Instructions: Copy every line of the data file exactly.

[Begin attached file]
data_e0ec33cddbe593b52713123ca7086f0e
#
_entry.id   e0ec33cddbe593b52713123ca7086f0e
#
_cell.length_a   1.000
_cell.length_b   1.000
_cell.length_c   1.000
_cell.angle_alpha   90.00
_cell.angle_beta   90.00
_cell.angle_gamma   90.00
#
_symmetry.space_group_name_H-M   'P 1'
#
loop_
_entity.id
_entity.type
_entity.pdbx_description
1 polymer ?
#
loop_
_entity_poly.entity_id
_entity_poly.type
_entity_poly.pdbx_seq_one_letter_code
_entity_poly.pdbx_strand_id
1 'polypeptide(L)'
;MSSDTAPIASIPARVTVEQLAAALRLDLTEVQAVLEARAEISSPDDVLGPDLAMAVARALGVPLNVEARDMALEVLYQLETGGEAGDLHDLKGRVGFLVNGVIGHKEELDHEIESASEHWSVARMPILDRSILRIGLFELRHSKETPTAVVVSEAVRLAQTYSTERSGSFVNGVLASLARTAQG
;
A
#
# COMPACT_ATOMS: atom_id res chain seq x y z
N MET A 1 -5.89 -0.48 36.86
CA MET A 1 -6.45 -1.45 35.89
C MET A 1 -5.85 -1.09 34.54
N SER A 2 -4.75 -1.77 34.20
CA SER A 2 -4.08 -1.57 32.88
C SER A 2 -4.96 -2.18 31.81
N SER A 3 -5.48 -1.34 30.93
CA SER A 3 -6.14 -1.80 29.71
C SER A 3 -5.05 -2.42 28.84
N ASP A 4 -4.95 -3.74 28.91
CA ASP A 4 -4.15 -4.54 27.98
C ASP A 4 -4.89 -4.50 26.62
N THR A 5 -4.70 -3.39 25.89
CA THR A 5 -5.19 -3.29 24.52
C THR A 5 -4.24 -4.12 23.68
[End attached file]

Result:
data_e0ec33cddbe593b52713123ca7086f0e
#
_entry.id   e0ec33cddbe593b52713123ca7086f0e
#
_cell.length_a   1.000
_cell.length_b   1.000
_cell.length_c   1.000
_cell.angle_alpha   90.00
_cell.angle_beta   90.00
_cell.angle_gamma   90.00
#
_symmetry.space_group_name_H-M   'P 1'
#
loop_
_entity.id
_entity.type
_entity.pdbx_description
1 polymer ?
#
loop_
_entity_poly.entity_id
_entity_poly.type
_entity_poly.pdbx_seq_one_letter_code
_entity_poly.pdbx_strand_id
1 'polypeptide(L)'
;MSSDTAPIASIPARVTVEQLAAALRLDLTEVQAVLEARAEISSPDDVLGPDLAMAVARALGVPLNVEARDMALEVLYQLETGGEAGDLHDLKGRVGFLVNGVIGHKEELDHEIESASEHWSVARMPILDRSILRIGLFELRHSKETPTAVVVSEAVRLAQTYSTERSGSFVNGVLASLARTAQG
;
A
#
# COMPACT_ATOMS: atom_id res chain seq x y z
N MET A 1 -5.89 -0.48 36.86
CA MET A 1 -6.45 -1.45 35.89
C MET A 1 -5.85 -1.09 34.54
N SER A 2 -4.75 -1.77 34.20
CA SER A 2 -4.08 -1.57 32.88
C SER A 2 -4.96 -2.18 31.81
N SER A 3 -5.48 -1.34 30.93
CA SER A 3 -6.14 -1.80 29.71
C SER A 3 -5.05 -2.42 28.84
N ASP A 4 -4.95 -3.74 28.91
CA ASP A 4 -4.15 -4.54 27.98
C ASP A 4 -4.89 -4.50 26.62
N THR A 5 -4.70 -3.39 25.89
CA THR A 5 -5.19 -3.29 24.52
C THR A 5 -4.24 -4.12 23.68